We often tell our clients that we'll get them more complaints than any other reputation…
Don’t Get Scammed into the Wrong Review Sites
3. Don’t Get Scammed into the Wrong Review Sites
There’s a step that we take when setting up clients for reputation management that is crucial to our effectiveness. To us, it’s more than just essential. We can’t do our job properly without this step. It’s for this reason that we were blown away when we found out that most (all?) other automotive reputation management companies were skipping this step altogether.
After thinking about it, we realized why they were skipping this step. We’ll discuss that in a moment.
First, let’s discuss the step itself and why it’s critical.
Identify the Review Sites that Actually Get Seen
When you read the heading of this section, you’re probably scratching your head. Why would we have to point this step out. Everybody does it, right?
Wrong. Nobody’s doing, at least nobody that we’ve looked at closely or that our clients have used in the past. For us to do our job properly, we have to focus our efforts on getting reviews on the websites that actually make a difference, the ones that get seen by your customers. Here’s the thing – nobody ever goes to citysearch.com, kudzu.com, or dexknows.com unless the search engines send them there.
We’re not picking on those sites. In fact, when looking at the review sites that many reputation management companies in the automotive industry use to get more reviews, these are closer to the top of the list than the bottom. Still, they aren’t worth the effort unless they’re visible.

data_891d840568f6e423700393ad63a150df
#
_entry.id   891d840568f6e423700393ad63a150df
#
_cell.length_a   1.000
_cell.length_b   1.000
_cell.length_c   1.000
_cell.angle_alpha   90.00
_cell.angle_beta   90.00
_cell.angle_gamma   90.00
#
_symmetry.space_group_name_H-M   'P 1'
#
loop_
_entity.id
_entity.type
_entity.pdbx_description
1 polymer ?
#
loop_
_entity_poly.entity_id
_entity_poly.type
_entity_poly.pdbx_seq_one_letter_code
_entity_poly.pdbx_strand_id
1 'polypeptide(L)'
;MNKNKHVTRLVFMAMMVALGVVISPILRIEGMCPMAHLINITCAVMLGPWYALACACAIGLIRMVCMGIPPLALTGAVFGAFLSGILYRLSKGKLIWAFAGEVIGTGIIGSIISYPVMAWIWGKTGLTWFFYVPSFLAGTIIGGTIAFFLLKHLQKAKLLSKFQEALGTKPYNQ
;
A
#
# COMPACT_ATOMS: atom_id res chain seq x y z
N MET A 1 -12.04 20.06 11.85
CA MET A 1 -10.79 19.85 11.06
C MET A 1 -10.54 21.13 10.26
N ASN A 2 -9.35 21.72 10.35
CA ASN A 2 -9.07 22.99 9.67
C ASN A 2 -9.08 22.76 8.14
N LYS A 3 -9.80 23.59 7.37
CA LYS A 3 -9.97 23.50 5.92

To see if a website is visible and therefore valid for reviews, one simply needs to do some searches. Here are some of the ones that we do:
- [Dealership Name]
- [Dealership Name] Reviews
- [Dealership Name] Complaints
- [Dealership Name] [Dealership City]
That’s just the start, but these are the types of searches that can move the needle. In other words, these are searches that car buyers are typing in when considering doing business with a dealership and should be used as the basis for selecting sites to which to send reviewers. We do what a lot of companies do. We send emails to your customers encouraging them to leave reviews on websites. The difference is that we find the most important websites first before sending people to them.
Some of the bigger names are “standard” on many services. Chances are, Yelp, Cars.com, and DealerRater are among the websites listed on the first page for some of the searches above. However, if they’re not, there’s no reason to push them. It’s important to check first.
Why Other Companies Do It
We don’t mind going against the grain as long as we’re doing so for a reason. In this case, we’re going opposite of the grain because we don’t believe in doing things simply for the fact that they sound good in a sales pitch. That’s what it comes down to. By saying that they’ll build up reviews on dozens of different websites, it sounds better on the surface than what we do, which is to focus on the handful of websites that people will actually see.
Unfortunately, their strategy of sending people to all of these different review sites is a waste of time and money for the dealership. If one of your customers posts a review on a website that nobody will ever see, what’s the point? Moreover, why waste a good review when other sites could have used it and actually made an impact?
Do the searches. Check to see which review sites are showing up on the first page. Then, see where the efforts are being placed by your reputation management provider. If they’re spending of their time or your money to generate reviews on sites that get no traffic because they’re on page 2, 3, or beyond in those searches, it’s time to get a real solution. That’s where we come in.